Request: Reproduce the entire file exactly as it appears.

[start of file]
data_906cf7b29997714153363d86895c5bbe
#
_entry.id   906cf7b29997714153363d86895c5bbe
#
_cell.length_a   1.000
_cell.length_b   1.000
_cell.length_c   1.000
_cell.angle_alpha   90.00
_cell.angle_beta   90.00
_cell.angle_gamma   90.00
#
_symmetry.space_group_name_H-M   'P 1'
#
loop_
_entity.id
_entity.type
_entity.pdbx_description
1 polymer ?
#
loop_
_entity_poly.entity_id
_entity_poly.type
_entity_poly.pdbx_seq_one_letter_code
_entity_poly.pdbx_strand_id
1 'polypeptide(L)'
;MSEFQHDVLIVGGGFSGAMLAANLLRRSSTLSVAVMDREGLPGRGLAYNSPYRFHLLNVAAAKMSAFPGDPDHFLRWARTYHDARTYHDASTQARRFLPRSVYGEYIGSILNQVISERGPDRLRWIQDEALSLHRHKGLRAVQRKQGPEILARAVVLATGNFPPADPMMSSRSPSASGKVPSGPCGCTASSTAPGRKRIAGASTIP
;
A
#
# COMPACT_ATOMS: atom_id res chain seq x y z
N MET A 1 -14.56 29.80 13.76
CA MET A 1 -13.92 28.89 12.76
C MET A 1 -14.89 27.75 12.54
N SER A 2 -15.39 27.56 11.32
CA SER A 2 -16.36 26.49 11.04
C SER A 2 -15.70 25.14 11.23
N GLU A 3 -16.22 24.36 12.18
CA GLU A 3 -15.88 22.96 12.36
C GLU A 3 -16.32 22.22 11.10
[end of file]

data_906cf7b29997714153363d86895c5bbe
#
_entry.id   906cf7b29997714153363d86895c5bbe
#
_cell.length_a   1.000
_cell.length_b   1.000
_cell.length_c   1.000
_cell.angle_alpha   90.00
_cell.angle_beta   90.00
_cell.angle_gamma   90.00
#
_symmetry.space_group_name_H-M   'P 1'
#
loop_
_entity.id
_entity.type
_entity.pdbx_description
1 polymer ?
#
loop_
_entity_poly.entity_id
_entity_poly.type
_entity_poly.pdbx_seq_one_letter_code
_entity_poly.pdbx_strand_id
1 'polypeptide(L)'
;MSEFQHDVLIVGGGFSGAMLAANLLRRSSTLSVAVMDREGLPGRGLAYNSPYRFHLLNVAAAKMSAFPGDPDHFLRWARTYHDARTYHDASTQARRFLPRSVYGEYIGSILNQVISERGPDRLRWIQDEALSLHRHKGLRAVQRKQGPEILARAVVLATGNFPPADPMMSSRSPSASGKVPSGPCGCTASSTAPGRKRIAGASTIP
;
A
#
# COMPACT_ATOMS: atom_id res chain seq x y z
N MET A 1 -14.56 29.80 13.76
CA MET A 1 -13.92 28.89 12.76
C MET A 1 -14.89 27.75 12.54
N SER A 2 -15.39 27.56 11.32
CA SER A 2 -16.36 26.49 11.04
C SER A 2 -15.70 25.14 11.23
N GLU A 3 -16.22 24.36 12.18
CA GLU A 3 -15.88 22.96 12.36
C GLU A 3 -16.32 22.22 11.10